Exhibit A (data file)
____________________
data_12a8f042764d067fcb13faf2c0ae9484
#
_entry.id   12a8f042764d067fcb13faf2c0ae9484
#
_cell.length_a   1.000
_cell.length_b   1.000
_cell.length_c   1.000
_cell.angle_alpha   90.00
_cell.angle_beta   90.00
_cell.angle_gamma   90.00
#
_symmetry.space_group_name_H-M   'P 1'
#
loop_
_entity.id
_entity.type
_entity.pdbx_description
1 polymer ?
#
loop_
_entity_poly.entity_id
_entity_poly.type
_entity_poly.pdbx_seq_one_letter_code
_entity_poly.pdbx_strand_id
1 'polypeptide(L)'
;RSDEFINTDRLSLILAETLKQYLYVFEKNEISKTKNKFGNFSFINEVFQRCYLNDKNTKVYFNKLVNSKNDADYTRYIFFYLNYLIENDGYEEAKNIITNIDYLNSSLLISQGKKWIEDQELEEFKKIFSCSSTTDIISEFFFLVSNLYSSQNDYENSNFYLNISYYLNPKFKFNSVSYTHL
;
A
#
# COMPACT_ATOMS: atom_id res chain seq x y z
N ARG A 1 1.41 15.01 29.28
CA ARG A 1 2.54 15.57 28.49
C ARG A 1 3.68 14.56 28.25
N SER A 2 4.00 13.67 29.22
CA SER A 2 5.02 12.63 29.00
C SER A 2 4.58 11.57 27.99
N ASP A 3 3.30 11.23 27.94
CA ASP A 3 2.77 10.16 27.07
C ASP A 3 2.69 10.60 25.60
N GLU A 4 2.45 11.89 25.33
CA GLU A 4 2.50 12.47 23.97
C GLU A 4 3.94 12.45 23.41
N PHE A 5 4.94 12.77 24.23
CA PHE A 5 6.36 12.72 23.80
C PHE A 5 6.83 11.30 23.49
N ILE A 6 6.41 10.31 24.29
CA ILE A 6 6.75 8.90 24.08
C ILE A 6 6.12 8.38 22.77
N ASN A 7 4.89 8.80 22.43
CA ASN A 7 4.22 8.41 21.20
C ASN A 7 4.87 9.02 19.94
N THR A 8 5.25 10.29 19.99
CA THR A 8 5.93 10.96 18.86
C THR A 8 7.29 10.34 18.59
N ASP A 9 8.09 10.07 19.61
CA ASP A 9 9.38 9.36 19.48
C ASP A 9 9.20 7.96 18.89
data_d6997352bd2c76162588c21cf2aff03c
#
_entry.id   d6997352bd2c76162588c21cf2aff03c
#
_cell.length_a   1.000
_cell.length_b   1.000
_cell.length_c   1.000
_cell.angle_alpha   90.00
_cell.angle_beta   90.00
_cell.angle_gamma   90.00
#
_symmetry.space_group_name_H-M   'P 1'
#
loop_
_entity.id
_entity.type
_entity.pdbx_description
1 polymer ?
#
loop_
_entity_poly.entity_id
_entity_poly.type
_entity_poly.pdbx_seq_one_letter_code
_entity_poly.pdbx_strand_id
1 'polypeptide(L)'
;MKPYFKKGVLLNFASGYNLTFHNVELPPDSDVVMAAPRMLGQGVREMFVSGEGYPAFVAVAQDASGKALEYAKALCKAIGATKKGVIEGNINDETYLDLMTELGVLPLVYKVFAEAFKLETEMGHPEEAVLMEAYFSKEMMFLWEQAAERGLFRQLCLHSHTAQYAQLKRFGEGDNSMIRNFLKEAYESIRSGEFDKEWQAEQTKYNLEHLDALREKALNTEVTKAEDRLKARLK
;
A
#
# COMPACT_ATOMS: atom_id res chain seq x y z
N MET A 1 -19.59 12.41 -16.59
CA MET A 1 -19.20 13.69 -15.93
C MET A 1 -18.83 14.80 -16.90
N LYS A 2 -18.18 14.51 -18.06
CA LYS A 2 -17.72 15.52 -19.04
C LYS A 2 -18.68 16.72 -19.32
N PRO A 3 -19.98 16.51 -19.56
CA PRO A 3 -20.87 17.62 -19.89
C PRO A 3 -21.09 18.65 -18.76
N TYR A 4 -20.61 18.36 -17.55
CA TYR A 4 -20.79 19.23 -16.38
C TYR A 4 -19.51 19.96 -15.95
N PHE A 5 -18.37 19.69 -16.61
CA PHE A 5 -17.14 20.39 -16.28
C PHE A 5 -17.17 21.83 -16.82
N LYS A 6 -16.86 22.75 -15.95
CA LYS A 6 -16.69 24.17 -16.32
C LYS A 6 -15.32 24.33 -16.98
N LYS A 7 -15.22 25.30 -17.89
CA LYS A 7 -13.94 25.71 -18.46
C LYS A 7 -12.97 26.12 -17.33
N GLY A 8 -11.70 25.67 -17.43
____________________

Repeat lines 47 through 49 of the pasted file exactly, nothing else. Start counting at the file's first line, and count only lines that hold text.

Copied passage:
CA ILE A 6 6.75 8.90 24.08
C ILE A 6 6.12 8.38 22.77
N ASN A 7 4.89 8.80 22.43